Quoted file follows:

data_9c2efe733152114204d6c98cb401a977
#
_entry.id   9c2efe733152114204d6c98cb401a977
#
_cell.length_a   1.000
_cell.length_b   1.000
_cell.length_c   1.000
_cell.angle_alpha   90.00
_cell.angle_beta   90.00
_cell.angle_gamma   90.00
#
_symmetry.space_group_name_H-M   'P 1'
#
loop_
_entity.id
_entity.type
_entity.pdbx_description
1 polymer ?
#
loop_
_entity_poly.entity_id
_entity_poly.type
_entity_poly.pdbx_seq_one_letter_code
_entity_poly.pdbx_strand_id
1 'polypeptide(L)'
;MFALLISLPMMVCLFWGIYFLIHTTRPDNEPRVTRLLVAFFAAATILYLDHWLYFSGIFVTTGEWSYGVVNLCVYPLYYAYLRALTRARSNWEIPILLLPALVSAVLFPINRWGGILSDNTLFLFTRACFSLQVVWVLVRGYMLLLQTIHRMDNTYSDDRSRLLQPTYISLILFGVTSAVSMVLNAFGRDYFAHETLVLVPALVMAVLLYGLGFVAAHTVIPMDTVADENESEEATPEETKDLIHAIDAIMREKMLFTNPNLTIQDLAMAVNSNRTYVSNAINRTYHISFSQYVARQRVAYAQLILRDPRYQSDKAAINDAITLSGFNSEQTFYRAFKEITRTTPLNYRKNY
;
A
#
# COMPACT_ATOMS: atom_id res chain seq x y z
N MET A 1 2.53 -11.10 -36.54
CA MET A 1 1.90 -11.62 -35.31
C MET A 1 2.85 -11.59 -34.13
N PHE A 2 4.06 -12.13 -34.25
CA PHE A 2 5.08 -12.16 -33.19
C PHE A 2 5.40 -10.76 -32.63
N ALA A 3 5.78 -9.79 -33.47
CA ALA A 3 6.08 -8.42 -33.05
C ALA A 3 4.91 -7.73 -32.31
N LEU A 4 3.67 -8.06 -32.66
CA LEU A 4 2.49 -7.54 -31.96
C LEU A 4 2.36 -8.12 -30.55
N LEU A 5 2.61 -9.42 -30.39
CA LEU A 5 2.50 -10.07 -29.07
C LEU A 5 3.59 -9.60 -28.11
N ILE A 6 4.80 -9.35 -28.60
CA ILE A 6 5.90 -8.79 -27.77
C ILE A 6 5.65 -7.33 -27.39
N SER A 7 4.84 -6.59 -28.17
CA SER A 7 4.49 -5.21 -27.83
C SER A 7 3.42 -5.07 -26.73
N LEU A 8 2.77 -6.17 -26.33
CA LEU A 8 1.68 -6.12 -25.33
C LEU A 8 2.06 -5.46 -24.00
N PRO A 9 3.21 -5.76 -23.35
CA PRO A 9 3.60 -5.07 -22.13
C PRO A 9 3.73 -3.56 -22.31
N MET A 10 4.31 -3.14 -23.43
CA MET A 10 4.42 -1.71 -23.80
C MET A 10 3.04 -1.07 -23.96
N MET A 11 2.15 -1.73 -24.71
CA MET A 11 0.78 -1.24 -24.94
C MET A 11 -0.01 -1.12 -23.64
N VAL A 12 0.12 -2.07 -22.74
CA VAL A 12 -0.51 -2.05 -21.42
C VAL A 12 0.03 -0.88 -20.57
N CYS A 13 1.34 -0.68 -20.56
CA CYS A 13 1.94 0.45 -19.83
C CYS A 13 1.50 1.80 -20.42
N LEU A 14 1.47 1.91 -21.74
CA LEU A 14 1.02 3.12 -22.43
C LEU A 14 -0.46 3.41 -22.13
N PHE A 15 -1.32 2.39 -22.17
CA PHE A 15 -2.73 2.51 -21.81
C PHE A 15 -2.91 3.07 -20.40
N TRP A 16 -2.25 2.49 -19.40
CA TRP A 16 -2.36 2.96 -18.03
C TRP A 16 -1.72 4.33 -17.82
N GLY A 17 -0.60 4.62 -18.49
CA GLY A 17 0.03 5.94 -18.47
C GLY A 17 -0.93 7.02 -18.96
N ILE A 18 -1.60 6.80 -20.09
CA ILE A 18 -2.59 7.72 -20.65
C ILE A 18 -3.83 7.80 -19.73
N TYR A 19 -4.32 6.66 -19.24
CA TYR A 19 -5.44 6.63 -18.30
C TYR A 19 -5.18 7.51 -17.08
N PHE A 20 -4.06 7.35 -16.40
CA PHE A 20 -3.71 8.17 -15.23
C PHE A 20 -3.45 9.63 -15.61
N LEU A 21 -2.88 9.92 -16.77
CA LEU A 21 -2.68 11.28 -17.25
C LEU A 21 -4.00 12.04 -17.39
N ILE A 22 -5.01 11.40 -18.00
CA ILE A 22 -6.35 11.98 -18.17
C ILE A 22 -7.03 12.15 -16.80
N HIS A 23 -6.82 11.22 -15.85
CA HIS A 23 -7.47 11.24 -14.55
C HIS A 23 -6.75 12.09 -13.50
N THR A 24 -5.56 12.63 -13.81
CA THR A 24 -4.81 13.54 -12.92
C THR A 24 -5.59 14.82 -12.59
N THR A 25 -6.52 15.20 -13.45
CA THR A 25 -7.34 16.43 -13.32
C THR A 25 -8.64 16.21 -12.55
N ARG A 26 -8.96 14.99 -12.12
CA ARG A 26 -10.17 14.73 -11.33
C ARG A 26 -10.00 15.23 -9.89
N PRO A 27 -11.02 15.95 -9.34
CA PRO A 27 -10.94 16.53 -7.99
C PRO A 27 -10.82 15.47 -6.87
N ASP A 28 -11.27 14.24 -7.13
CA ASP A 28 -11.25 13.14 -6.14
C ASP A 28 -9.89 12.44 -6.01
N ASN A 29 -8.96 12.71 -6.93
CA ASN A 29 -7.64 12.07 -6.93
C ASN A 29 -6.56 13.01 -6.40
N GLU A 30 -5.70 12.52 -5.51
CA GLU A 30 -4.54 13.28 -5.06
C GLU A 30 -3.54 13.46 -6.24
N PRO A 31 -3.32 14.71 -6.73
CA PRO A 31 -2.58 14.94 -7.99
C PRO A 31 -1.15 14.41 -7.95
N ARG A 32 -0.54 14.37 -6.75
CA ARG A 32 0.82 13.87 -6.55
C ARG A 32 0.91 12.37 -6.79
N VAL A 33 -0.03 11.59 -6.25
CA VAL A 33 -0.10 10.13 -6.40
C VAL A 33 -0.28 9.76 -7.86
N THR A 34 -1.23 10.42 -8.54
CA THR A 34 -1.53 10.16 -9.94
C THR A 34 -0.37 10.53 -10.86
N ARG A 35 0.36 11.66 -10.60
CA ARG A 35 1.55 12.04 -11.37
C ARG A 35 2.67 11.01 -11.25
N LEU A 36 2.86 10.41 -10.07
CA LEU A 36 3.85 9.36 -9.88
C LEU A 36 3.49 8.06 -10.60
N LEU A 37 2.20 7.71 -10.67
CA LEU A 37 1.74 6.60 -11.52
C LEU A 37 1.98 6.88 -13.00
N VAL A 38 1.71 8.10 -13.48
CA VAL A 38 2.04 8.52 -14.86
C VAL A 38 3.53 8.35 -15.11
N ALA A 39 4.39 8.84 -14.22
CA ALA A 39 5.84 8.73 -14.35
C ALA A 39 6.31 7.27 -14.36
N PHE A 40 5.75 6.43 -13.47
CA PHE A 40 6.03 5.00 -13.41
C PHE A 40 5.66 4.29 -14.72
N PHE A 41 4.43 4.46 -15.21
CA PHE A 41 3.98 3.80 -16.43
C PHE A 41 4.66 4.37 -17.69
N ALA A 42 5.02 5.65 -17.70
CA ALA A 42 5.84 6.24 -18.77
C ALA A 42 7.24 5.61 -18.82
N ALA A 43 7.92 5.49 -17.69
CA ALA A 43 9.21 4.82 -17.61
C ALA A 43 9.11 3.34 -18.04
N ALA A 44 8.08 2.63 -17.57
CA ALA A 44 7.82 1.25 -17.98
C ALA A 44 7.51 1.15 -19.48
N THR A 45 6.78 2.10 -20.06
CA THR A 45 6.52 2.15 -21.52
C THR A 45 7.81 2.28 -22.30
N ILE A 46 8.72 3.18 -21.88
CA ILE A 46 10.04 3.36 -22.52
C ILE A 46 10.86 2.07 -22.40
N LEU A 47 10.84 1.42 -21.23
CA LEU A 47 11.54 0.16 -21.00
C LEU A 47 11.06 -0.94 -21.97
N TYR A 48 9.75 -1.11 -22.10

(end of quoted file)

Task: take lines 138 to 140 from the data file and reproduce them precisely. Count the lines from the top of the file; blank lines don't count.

C LEU A 36 3.49 8.06 -10.60
N LEU A 37 2.20 7.71 -10.67
CA LEU A 37 1.74 6.60 -11.52